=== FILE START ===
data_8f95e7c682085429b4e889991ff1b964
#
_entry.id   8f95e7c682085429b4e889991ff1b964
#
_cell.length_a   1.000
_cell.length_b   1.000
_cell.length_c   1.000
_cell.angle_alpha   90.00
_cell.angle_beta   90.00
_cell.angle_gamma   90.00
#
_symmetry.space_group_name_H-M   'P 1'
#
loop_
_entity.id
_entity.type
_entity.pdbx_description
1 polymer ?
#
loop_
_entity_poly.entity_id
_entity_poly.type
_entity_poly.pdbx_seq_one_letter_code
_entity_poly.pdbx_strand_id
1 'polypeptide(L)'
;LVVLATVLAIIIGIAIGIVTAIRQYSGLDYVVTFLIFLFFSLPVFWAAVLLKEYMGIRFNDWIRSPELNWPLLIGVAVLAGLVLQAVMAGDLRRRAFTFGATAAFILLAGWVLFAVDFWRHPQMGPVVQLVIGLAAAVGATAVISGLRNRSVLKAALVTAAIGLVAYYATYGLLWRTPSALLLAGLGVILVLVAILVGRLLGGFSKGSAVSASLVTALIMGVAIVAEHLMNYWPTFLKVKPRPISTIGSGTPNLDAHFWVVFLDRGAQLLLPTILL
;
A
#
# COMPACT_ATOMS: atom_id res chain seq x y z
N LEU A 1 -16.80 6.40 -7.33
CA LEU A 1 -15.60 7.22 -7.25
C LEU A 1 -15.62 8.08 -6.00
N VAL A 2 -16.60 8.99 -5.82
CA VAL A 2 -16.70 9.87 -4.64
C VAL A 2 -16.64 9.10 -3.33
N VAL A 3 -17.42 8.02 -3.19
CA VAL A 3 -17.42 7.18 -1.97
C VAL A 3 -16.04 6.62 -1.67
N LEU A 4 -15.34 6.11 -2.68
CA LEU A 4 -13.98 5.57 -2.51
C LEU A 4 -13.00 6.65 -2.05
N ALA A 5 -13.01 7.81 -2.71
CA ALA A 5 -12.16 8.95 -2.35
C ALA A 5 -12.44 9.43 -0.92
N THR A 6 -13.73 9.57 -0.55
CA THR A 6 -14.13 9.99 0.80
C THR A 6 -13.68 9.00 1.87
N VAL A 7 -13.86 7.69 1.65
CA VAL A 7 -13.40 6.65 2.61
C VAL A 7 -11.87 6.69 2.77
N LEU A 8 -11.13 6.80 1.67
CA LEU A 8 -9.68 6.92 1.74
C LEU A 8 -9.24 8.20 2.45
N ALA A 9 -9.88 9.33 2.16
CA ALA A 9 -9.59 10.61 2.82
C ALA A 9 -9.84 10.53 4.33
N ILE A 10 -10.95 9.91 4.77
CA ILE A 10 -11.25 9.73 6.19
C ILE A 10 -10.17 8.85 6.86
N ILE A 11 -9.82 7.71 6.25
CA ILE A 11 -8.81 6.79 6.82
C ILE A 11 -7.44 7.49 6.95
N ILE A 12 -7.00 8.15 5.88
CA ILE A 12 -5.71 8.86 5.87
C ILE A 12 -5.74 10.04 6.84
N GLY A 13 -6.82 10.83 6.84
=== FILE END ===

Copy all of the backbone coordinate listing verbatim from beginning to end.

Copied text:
data_8f95e7c682085429b4e889991ff1b964
#
_entry.id   8f95e7c682085429b4e889991ff1b964
#
_cell.length_a   1.000
_cell.length_b   1.000
_cell.length_c   1.000
_cell.angle_alpha   90.00
_cell.angle_beta   90.00
_cell.angle_gamma   90.00
#
_symmetry.space_group_name_H-M   'P 1'
#
loop_
_entity.id
_entity.type
_entity.pdbx_description
1 polymer ?
#
loop_
_entity_poly.entity_id
_entity_poly.type
_entity_poly.pdbx_seq_one_letter_code
_entity_poly.pdbx_strand_id
1 'polypeptide(L)'
;LVVLATVLAIIIGIAIGIVTAIRQYSGLDYVVTFLIFLFFSLPVFWAAVLLKEYMGIRFNDWIRSPELNWPLLIGVAVLAGLVLQAVMAGDLRRRAFTFGATAAFILLAGWVLFAVDFWRHPQMGPVVQLVIGLAAAVGATAVISGLRNRSVLKAALVTAAIGLVAYYATYGLLWRTPSALLLAGLGVILVLVAILVGRLLGGFSKGSAVSASLVTALIMGVAIVAEHLMNYWPTFLKVKPRPISTIGSGTPNLDAHFWVVFLDRGAQLLLPTILL
;
A
#
# COMPACT_ATOMS: atom_id res chain seq x y z
N LEU A 1 -16.80 6.40 -7.33
CA LEU A 1 -15.60 7.22 -7.25
C LEU A 1 -15.62 8.08 -6.00
N VAL A 2 -16.60 8.99 -5.82
CA VAL A 2 -16.70 9.87 -4.64
C VAL A 2 -16.64 9.10 -3.33
N VAL A 3 -17.42 8.02 -3.19
CA VAL A 3 -17.42 7.18 -1.97
C VAL A 3 -16.04 6.62 -1.67
N LEU A 4 -15.34 6.11 -2.68
CA LEU A 4 -13.98 5.57 -2.51
C LEU A 4 -13.00 6.65 -2.05
N ALA A 5 -13.01 7.81 -2.71
CA ALA A 5 -12.16 8.95 -2.35
C ALA A 5 -12.44 9.43 -0.92
N THR A 6 -13.73 9.57 -0.55
CA THR A 6 -14.13 9.99 0.80
C THR A 6 -13.68 9.00 1.87
N VAL A 7 -13.86 7.69 1.65
CA VAL A 7 -13.40 6.65 2.61
C VAL A 7 -11.87 6.69 2.77
N LEU A 8 -11.13 6.80 1.67
CA LEU A 8 -9.68 6.92 1.74
C LEU A 8 -9.24 8.20 2.45
N ALA A 9 -9.88 9.33 2.16
CA ALA A 9 -9.59 10.61 2.82
C ALA A 9 -9.84 10.53 4.33
N ILE A 10 -10.95 9.91 4.77
CA ILE A 10 -11.25 9.73 6.19
C ILE A 10 -10.17 8.85 6.86
N ILE A 11 -9.82 7.71 6.25
CA ILE A 11 -8.81 6.79 6.82
C ILE A 11 -7.44 7.49 6.95
N ILE A 12 -7.00 8.15 5.88
CA ILE A 12 -5.71 8.86 5.87
C ILE A 12 -5.74 10.04 6.84
N GLY A 13 -6.82 10.83 6.84